Sandra Bullock may have a state tax credit waiting for you.
There is at least $40 million in unclaimed tax credits from film companies shooting in Georgia that you or a corporation can use to reduce state taxes.
Part of those tax credits are from “The Blind Side,” which was filmed around Atlanta and starred Bullock.
The credits can be used to reduce a company’s 2009 state tax liability, which is due to be filed March 15. They also can be used to cut individual state taxes, due April 15.
There is still enough time to get the paperwork done, officials said.
We’re talking taxes here, so it’s a little complicated to explain. Bear with me.
Here are the basics, which I got by interviewing Bill Thompson, head of Georgia’s Film, Music & Digital Entertainment division, and Denise Elsbree, a partner in Georgia Film Credit Consultants:
To prop up the state’s film industry, legislators passed a special tax credit in 2008 for entertainment companies (film, TV, music video and video games) to do their production work in Georgia.
The credit is primarily responsible for production skyrocketing in the state to $770 million in 2009, from $295 million in 2008, Thompson and Elsbree said. About 7,500 workers are employed in the industry.
The entertainment production companies, which can get a 30 percent tax credit for their spending here, cannot take full advantage of the incentive by themselves. That’s because their state tax liability is generally far lower than the credit is worth.
That’s where you or a company can come in. To enjoy more of the tax credit, the film companies need to share them with a third party, which is allowed by the legislation.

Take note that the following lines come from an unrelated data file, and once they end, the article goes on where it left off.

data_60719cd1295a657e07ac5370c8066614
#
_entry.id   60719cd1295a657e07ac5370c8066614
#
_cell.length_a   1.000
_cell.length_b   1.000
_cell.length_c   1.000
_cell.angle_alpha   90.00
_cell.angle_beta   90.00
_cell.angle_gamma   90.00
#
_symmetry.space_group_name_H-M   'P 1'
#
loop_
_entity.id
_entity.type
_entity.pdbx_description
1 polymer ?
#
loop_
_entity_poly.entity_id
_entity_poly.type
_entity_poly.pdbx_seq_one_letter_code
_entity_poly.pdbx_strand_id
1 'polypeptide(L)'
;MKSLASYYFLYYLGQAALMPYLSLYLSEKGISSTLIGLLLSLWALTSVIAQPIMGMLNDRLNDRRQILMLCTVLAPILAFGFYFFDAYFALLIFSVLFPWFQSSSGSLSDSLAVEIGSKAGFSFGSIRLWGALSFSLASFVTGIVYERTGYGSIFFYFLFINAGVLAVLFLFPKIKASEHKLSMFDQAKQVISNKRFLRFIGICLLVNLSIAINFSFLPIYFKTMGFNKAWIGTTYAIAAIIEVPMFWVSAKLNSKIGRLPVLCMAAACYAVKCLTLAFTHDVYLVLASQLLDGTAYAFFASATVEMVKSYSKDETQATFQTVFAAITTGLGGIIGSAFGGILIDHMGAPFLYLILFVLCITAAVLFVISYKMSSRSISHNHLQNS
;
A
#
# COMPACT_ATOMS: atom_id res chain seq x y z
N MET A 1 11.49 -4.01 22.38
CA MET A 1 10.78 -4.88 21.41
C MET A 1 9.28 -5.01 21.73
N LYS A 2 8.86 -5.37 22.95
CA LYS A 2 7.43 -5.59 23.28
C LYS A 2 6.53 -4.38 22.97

For example, a film company that spends $100 million would be eligible for a $30 million state credit. But its tax liability might only be $6 million, leaving $24 million on the table.
To avoid that, the company is willing to give up 10 percent to 15 percent of that $24 million, so it can get the remainder of the credit. In this case, you or another company would get a tax credit of between $2.4 million and $3.6 million.
The larger film producers generally want to deal with corporations with sizable state tax liabilities. But the smaller film companies are willing to deal with individuals, possibly those who owe as little as $10,000 in state taxes.
By the way, the credits are good for five years, but they cannot be transferred again.
There has not been much marketing or publicity about this credit because Thompson and other state officials have been spending most of their time trying to attract film companies to produce here.
But the word needs to get out, officials said, so the companies are able to take full advantage of the credit or they can decide to move to other states where they can. Some 40 states offer incentives to attract these companies.
For more details, you can go to the gacredits.com Web site or call the state’s Economic Development Department at 404-962-4052.
Now that I’ve shilled for Bullock’s film, do you think I can get her autograph?
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